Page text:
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Hancock
Rotunda Cinematheque
Baltimore - July 2, 2008

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Hancock

by Timothy Tilghman

Gods, angels, superheroes. Mortals have always elevated the powerful beings they imagine exist to hero status. John Hancock is a hobo humanoid, adrift among the populace. Hancock has super powers, a sour attitude, and an empty bottle as his constant companion.

Will Smith is Hancock, the sloppy superzero with a super-sized chip on his shoulder. Jason Bateman shines as Ray Embrey, delivering a compelling performance as supporting actor. Charlize Theron plays his conflicted wife Mary Embrey. Eddie Marsan is Red, the dangerous bank robber who seeks revenge against Hancock.

Hancock starts off very strong with a decent premise. A Superhero with the reputation of being a pain in the meatus. Unlike the majestic Eagle that he emulates, Hancock is not entirely welcomed by the common citizenry.

Hancock arrests criminals and arrives to the rescue, but the average adult thoroughly objects to his disregard for public and private property. The local authorities have a laundry list of citations for the super-bad dude.

While rescuing a motorist stranded on railroad tracks, Hancock is befriended by Ray Embrey who offers a solution to his worn out welcome. Hancock eventually agrees to turn himself into the authorities to give the populace a taste of what life is like without him to save the day.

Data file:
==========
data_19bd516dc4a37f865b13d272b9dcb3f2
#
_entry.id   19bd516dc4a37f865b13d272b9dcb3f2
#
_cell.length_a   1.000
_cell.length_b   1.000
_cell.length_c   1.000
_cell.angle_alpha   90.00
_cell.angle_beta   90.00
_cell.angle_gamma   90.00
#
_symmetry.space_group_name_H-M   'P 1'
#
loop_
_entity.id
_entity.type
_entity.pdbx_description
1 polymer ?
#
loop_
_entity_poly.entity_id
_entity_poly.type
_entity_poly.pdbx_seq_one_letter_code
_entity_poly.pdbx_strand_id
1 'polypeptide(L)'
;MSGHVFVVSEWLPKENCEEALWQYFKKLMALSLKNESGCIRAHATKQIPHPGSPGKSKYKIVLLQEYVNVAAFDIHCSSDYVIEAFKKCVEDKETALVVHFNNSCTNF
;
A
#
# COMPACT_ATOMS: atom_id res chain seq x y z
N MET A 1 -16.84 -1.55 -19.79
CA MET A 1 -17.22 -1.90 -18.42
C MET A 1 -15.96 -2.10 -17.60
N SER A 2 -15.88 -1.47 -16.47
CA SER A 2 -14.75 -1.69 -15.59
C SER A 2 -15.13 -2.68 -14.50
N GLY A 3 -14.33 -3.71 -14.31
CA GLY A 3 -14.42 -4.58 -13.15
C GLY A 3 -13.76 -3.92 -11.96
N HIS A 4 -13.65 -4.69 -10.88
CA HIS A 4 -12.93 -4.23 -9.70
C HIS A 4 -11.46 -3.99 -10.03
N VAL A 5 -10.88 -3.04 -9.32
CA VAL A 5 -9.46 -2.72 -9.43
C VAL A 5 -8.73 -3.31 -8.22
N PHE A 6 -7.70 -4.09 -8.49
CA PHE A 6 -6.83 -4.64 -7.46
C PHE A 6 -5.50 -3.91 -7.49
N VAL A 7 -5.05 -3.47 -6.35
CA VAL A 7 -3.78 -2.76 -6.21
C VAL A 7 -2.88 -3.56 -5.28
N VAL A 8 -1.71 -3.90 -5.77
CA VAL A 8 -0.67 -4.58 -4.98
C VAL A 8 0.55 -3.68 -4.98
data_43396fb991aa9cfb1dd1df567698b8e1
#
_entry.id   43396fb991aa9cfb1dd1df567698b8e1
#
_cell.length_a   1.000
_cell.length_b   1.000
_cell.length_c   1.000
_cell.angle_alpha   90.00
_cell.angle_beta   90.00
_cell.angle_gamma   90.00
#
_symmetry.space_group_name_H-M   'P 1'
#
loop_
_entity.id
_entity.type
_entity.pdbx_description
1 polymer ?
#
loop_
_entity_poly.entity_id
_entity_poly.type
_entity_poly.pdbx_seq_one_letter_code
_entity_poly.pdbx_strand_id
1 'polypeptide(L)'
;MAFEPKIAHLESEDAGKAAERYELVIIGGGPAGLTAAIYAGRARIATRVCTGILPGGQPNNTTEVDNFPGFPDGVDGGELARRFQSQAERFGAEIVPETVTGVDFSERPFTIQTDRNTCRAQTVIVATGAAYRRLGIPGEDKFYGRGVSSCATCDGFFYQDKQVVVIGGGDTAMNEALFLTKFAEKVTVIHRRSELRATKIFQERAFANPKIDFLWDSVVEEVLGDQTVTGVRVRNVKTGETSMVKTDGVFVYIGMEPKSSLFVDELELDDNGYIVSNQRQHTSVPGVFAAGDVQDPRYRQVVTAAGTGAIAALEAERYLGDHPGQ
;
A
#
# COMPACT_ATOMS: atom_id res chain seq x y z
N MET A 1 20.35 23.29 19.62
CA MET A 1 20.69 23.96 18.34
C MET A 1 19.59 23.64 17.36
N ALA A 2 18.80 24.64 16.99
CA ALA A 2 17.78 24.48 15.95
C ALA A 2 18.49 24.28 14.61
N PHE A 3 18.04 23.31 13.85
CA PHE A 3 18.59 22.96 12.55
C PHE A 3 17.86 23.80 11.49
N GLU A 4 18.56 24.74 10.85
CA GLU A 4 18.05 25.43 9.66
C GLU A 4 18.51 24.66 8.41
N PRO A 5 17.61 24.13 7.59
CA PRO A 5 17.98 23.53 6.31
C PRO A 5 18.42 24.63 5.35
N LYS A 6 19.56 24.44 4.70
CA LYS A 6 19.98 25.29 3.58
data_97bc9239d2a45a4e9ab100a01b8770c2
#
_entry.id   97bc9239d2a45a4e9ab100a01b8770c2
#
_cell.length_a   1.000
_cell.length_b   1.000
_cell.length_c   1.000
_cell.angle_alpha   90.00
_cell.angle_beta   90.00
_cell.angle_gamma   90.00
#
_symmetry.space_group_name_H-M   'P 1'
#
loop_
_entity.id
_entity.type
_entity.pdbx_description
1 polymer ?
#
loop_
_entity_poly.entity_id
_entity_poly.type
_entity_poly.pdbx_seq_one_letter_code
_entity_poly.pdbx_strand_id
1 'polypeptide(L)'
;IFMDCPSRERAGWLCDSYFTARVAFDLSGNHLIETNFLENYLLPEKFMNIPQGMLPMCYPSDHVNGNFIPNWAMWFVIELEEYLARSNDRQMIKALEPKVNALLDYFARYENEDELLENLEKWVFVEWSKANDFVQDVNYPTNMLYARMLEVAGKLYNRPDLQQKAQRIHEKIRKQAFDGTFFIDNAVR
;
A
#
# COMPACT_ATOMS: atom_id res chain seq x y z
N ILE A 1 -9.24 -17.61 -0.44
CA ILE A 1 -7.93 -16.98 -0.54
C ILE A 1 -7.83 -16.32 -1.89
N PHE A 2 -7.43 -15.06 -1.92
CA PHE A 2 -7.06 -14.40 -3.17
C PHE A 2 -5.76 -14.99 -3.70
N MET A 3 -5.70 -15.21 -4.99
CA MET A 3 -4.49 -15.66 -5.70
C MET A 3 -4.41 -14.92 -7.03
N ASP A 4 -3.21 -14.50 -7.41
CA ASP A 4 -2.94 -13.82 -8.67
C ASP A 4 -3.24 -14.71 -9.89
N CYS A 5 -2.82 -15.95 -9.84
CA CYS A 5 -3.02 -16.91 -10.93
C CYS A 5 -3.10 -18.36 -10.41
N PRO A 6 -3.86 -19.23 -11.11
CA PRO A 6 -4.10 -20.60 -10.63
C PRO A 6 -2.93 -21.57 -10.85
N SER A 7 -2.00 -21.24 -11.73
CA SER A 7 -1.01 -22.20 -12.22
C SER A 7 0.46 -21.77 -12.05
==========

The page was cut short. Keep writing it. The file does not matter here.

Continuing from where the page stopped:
The first half of the film presents an amusingly fresh satire on the superhero film genre. Bateman is largely responsible for the swift repartee and glib humor. So what prompted this script to derail off the tracks? Uncomfortably, the movie abruptly segues into a weakened storyline.

Now alone with Mary in the kitchen, Hancock conveys an affection for her and she punches him with such force that Hancock and the refrigerator end up outside in the street. Mary reminds Hancock of his forgotten origin, and he learns that he is the last immortal male of his kind.

Mythology, aliens, and immortality? The peculiar twist that Mary Embrey and John Hancock were former lovers spanning across several centuries is mildly bogus. The novel concept of this unHero took an unnecessary wrong turn and labored to recover afterwards. Opposing feedback expressed from both the public and critics has generated differing opinions regarding this film.

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